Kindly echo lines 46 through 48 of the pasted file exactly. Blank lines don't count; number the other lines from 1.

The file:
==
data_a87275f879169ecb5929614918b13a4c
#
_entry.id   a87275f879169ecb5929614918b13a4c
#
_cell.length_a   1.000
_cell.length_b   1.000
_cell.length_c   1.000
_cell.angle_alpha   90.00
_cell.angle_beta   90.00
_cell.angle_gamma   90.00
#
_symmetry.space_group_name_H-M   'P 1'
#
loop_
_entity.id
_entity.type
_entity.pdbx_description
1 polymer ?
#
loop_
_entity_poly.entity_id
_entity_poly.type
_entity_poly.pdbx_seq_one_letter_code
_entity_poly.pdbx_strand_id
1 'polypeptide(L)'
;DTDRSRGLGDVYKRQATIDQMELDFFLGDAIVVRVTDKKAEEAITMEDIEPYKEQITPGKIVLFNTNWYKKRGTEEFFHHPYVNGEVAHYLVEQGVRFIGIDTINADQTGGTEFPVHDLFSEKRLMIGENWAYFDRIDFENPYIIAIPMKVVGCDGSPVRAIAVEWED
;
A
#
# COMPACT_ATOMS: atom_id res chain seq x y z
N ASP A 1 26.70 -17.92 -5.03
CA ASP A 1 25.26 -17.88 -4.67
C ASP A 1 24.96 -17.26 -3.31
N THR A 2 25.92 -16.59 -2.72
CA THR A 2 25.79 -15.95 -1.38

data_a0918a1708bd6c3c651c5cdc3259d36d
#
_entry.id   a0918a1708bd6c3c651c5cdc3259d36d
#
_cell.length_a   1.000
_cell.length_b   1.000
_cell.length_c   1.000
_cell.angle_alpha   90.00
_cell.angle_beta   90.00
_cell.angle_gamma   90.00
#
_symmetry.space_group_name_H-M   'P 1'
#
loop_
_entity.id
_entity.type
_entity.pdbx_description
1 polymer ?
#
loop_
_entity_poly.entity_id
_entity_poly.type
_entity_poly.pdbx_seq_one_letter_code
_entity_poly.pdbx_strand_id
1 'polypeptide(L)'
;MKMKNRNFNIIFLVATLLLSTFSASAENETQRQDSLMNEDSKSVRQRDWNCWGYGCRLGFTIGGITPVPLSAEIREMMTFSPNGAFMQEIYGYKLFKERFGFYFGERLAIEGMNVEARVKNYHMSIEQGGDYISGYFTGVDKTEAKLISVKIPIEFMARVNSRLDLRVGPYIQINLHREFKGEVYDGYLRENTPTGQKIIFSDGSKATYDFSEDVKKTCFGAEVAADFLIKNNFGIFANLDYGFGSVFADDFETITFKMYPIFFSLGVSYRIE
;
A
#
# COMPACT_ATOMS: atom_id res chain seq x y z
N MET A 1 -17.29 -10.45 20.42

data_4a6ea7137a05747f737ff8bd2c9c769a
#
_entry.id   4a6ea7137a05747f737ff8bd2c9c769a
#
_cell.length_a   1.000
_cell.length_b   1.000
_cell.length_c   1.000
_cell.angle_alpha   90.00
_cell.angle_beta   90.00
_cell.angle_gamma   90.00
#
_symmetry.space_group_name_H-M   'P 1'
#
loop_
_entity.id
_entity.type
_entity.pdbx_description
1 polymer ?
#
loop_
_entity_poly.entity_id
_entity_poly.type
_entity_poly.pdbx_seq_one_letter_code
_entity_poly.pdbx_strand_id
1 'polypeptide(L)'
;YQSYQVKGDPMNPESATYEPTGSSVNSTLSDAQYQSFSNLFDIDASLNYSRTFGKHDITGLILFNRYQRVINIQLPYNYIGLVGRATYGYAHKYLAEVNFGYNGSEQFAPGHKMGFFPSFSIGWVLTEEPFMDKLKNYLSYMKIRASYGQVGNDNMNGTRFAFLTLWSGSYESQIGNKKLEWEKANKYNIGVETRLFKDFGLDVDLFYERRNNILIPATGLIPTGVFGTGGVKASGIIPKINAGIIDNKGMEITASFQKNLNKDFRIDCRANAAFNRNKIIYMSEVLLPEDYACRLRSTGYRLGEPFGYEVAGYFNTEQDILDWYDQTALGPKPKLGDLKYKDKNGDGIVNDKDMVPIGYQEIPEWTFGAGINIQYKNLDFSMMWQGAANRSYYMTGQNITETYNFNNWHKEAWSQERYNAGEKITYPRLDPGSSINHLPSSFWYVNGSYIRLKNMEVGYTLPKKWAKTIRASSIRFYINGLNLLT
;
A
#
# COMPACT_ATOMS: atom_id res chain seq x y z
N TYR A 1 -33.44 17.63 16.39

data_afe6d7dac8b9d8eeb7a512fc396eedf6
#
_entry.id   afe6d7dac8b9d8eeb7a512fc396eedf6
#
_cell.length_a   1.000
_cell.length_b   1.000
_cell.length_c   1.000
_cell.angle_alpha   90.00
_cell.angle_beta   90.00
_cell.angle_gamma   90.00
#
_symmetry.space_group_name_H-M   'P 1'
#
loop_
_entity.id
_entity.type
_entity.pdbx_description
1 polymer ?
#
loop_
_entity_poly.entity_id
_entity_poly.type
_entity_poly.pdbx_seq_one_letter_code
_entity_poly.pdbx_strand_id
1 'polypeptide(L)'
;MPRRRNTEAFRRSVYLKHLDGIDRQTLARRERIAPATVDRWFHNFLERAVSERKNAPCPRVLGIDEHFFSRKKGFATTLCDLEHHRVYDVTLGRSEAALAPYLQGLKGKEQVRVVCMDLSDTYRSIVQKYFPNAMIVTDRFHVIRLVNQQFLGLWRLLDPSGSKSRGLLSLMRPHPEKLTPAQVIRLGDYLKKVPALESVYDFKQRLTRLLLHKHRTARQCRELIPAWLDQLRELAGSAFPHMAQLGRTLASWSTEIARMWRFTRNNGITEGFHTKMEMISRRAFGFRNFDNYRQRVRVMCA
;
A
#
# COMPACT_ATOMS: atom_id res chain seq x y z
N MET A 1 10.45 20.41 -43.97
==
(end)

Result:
#
_symmetry.space_group_name_H-M   'P 1'
#